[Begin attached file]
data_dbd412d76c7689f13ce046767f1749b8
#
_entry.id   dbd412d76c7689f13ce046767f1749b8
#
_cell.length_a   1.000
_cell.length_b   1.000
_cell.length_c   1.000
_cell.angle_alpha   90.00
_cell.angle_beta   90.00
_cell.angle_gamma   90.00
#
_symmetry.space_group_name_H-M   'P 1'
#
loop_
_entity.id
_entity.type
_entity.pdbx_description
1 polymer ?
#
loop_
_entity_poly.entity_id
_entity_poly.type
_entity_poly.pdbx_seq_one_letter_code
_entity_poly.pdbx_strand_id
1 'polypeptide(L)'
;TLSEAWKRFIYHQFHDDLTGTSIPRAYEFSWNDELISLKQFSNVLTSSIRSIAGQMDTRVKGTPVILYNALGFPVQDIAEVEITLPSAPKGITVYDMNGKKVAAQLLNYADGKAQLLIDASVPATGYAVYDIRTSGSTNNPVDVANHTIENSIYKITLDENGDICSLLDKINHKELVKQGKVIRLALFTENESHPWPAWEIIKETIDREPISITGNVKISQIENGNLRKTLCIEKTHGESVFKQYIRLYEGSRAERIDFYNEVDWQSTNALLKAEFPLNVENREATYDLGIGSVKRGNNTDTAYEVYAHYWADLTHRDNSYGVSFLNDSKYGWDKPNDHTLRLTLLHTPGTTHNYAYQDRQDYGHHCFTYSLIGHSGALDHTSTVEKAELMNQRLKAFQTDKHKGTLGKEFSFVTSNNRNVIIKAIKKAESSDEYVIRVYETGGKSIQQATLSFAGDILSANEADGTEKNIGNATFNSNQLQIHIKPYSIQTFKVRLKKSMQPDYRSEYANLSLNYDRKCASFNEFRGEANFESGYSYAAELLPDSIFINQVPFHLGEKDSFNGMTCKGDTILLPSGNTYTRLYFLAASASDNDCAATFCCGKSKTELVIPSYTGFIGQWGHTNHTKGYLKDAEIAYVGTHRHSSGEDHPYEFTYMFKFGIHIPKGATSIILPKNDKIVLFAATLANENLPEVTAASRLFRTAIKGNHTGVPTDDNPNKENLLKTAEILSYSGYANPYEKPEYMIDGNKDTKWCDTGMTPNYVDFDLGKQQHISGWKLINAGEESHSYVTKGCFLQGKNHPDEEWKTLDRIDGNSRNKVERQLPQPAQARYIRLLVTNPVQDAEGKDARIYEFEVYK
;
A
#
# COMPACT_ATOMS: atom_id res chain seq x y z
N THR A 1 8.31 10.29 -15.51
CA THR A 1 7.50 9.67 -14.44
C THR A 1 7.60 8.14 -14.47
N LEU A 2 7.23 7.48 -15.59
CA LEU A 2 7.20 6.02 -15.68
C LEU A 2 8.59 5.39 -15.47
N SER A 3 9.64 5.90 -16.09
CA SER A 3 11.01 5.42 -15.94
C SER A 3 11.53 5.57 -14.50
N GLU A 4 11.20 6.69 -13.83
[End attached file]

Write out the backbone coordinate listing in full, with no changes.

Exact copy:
data_dbd412d76c7689f13ce046767f1749b8
#
_entry.id   dbd412d76c7689f13ce046767f1749b8
#
_cell.length_a   1.000
_cell.length_b   1.000
_cell.length_c   1.000
_cell.angle_alpha   90.00
_cell.angle_beta   90.00
_cell.angle_gamma   90.00
#
_symmetry.space_group_name_H-M   'P 1'
#
loop_
_entity.id
_entity.type
_entity.pdbx_description
1 polymer ?
#
loop_
_entity_poly.entity_id
_entity_poly.type
_entity_poly.pdbx_seq_one_letter_code
_entity_poly.pdbx_strand_id
1 'polypeptide(L)'
;TLSEAWKRFIYHQFHDDLTGTSIPRAYEFSWNDELISLKQFSNVLTSSIRSIAGQMDTRVKGTPVILYNALGFPVQDIAEVEITLPSAPKGITVYDMNGKKVAAQLLNYADGKAQLLIDASVPATGYAVYDIRTSGSTNNPVDVANHTIENSIYKITLDENGDICSLLDKINHKELVKQGKVIRLALFTENESHPWPAWEIIKETIDREPISITGNVKISQIENGNLRKTLCIEKTHGESVFKQYIRLYEGSRAERIDFYNEVDWQSTNALLKAEFPLNVENREATYDLGIGSVKRGNNTDTAYEVYAHYWADLTHRDNSYGVSFLNDSKYGWDKPNDHTLRLTLLHTPGTTHNYAYQDRQDYGHHCFTYSLIGHSGALDHTSTVEKAELMNQRLKAFQTDKHKGTLGKEFSFVTSNNRNVIIKAIKKAESSDEYVIRVYETGGKSIQQATLSFAGDILSANEADGTEKNIGNATFNSNQLQIHIKPYSIQTFKVRLKKSMQPDYRSEYANLSLNYDRKCASFNEFRGEANFESGYSYAAELLPDSIFINQVPFHLGEKDSFNGMTCKGDTILLPSGNTYTRLYFLAASASDNDCAATFCCGKSKTELVIPSYTGFIGQWGHTNHTKGYLKDAEIAYVGTHRHSSGEDHPYEFTYMFKFGIHIPKGATSIILPKNDKIVLFAATLANENLPEVTAASRLFRTAIKGNHTGVPTDDNPNKENLLKTAEILSYSGYANPYEKPEYMIDGNKDTKWCDTGMTPNYVDFDLGKQQHISGWKLINAGEESHSYVTKGCFLQGKNHPDEEWKTLDRIDGNSRNKVERQLPQPAQARYIRLLVTNPVQDAEGKDARIYEFEVYK
;
A
#
# COMPACT_ATOMS: atom_id res chain seq x y z
N THR A 1 8.31 10.29 -15.51
CA THR A 1 7.50 9.67 -14.44
C THR A 1 7.60 8.14 -14.47
N LEU A 2 7.23 7.48 -15.59
CA LEU A 2 7.20 6.02 -15.68
C LEU A 2 8.59 5.39 -15.47
N SER A 3 9.64 5.90 -16.09
CA SER A 3 11.01 5.42 -15.94
C SER A 3 11.53 5.57 -14.50
N GLU A 4 11.20 6.69 -13.83